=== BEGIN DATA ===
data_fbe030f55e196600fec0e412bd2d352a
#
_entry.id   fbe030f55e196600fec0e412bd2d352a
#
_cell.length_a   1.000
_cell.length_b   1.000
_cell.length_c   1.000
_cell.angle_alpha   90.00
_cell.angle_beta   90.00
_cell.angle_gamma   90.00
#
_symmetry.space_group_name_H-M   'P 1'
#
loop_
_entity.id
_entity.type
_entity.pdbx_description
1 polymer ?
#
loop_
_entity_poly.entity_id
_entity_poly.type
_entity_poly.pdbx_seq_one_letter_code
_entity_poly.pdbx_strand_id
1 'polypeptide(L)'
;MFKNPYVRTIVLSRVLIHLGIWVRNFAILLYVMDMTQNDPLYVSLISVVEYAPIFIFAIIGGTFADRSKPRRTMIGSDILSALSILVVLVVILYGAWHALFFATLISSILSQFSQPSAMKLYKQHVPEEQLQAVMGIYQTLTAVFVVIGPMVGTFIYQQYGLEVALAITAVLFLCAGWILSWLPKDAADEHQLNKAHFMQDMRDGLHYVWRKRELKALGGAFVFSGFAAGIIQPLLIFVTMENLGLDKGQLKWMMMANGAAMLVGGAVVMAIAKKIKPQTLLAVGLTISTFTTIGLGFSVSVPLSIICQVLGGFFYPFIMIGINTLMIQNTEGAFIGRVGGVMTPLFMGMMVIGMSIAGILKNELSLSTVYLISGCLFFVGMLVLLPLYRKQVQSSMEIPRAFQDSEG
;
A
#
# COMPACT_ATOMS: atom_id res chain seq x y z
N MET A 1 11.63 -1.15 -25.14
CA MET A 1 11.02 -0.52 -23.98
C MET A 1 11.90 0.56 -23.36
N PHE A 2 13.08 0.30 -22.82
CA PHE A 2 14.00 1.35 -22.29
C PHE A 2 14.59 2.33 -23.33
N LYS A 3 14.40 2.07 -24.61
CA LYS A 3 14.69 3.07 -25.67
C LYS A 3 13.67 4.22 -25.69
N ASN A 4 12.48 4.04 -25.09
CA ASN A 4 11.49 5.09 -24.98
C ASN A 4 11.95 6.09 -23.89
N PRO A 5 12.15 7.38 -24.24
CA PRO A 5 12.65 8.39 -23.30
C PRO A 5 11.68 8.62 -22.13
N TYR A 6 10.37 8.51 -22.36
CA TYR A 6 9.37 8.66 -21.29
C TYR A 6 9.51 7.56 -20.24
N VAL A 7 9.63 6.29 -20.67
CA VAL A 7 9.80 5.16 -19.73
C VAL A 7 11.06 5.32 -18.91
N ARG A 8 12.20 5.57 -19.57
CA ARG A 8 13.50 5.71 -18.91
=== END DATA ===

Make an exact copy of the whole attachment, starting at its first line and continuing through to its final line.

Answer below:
data_fbe030f55e196600fec0e412bd2d352a
#
_entry.id   fbe030f55e196600fec0e412bd2d352a
#
_cell.length_a   1.000
_cell.length_b   1.000
_cell.length_c   1.000
_cell.angle_alpha   90.00
_cell.angle_beta   90.00
_cell.angle_gamma   90.00
#
_symmetry.space_group_name_H-M   'P 1'
#
loop_
_entity.id
_entity.type
_entity.pdbx_description
1 polymer ?
#
loop_
_entity_poly.entity_id
_entity_poly.type
_entity_poly.pdbx_seq_one_letter_code
_entity_poly.pdbx_strand_id
1 'polypeptide(L)'
;MFKNPYVRTIVLSRVLIHLGIWVRNFAILLYVMDMTQNDPLYVSLISVVEYAPIFIFAIIGGTFADRSKPRRTMIGSDILSALSILVVLVVILYGAWHALFFATLISSILSQFSQPSAMKLYKQHVPEEQLQAVMGIYQTLTAVFVVIGPMVGTFIYQQYGLEVALAITAVLFLCAGWILSWLPKDAADEHQLNKAHFMQDMRDGLHYVWRKRELKALGGAFVFSGFAAGIIQPLLIFVTMENLGLDKGQLKWMMMANGAAMLVGGAVVMAIAKKIKPQTLLAVGLTISTFTTIGLGFSVSVPLSIICQVLGGFFYPFIMIGINTLMIQNTEGAFIGRVGGVMTPLFMGMMVIGMSIAGILKNELSLSTVYLISGCLFFVGMLVLLPLYRKQVQSSMEIPRAFQDSEG
;
A
#
# COMPACT_ATOMS: atom_id res chain seq x y z
N MET A 1 11.63 -1.15 -25.14
CA MET A 1 11.02 -0.52 -23.98
C MET A 1 11.90 0.56 -23.36
N PHE A 2 13.08 0.30 -22.82
CA PHE A 2 14.00 1.35 -22.29
C PHE A 2 14.59 2.33 -23.33
N LYS A 3 14.40 2.07 -24.61
CA LYS A 3 14.69 3.07 -25.67
C LYS A 3 13.67 4.22 -25.69
N ASN A 4 12.48 4.04 -25.09
CA ASN A 4 11.49 5.09 -24.98
C ASN A 4 11.95 6.09 -23.89
N PRO A 5 12.15 7.38 -24.24
CA PRO A 5 12.65 8.39 -23.30
C PRO A 5 11.68 8.62 -22.13
N TYR A 6 10.37 8.51 -22.36
CA TYR A 6 9.37 8.66 -21.29
C TYR A 6 9.51 7.56 -20.24
N VAL A 7 9.63 6.29 -20.67
CA VAL A 7 9.80 5.16 -19.73
C VAL A 7 11.06 5.32 -18.91
N ARG A 8 12.20 5.57 -19.57
CA ARG A 8 13.50 5.71 -18.91